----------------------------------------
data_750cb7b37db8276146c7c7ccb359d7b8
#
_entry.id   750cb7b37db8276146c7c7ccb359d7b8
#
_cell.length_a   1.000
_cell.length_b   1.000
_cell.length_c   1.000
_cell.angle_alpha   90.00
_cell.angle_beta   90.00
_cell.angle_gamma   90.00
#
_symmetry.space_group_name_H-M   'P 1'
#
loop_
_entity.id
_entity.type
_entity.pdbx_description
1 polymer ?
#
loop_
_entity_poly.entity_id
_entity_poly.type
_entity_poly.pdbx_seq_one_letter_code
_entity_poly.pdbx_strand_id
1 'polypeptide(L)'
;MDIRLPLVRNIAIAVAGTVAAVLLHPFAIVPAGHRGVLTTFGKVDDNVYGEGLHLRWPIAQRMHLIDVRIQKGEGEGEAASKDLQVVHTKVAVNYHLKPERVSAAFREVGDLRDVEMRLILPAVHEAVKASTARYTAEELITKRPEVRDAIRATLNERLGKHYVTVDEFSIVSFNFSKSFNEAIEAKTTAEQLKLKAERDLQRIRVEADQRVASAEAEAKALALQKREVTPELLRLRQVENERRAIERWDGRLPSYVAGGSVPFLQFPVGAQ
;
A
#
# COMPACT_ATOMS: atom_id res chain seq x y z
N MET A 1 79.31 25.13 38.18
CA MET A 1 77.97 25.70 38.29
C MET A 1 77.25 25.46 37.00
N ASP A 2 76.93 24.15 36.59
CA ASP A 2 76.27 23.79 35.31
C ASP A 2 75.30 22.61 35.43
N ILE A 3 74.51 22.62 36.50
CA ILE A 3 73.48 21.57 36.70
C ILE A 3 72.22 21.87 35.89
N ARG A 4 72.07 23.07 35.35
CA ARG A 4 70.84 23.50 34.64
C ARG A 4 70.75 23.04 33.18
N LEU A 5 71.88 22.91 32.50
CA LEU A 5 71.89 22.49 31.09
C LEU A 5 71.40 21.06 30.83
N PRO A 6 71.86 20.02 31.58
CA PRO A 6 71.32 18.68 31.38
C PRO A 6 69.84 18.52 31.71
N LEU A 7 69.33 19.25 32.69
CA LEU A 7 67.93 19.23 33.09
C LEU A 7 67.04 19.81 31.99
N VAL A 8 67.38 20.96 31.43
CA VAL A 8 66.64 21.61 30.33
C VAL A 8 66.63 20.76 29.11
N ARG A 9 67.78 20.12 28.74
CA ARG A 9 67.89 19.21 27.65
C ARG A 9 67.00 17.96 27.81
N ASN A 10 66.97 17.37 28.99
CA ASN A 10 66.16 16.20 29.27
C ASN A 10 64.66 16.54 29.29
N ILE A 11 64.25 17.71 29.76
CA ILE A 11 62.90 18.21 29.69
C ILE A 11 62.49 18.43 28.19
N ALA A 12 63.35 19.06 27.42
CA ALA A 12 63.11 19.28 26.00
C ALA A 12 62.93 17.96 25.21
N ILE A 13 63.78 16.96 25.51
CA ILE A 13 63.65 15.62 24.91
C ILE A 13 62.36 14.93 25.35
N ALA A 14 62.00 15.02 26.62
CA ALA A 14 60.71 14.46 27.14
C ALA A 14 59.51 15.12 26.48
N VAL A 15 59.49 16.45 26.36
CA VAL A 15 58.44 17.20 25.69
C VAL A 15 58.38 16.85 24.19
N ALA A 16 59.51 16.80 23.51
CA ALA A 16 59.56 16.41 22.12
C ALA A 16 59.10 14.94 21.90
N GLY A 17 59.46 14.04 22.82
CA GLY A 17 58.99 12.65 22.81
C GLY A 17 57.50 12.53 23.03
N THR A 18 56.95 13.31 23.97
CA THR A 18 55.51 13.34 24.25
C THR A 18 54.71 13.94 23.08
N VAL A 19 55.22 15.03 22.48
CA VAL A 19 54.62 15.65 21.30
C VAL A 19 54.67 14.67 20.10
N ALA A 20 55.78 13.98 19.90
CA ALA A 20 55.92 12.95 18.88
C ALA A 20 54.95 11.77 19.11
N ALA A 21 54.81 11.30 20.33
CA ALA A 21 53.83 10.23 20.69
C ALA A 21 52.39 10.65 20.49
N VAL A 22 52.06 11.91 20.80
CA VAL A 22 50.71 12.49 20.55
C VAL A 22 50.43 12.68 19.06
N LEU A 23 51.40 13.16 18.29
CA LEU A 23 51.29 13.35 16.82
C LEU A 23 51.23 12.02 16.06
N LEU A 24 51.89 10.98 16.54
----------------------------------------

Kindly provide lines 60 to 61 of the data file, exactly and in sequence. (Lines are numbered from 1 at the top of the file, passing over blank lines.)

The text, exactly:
C ASN A 10 64.66 16.54 29.29
N ILE A 11 64.25 17.71 29.76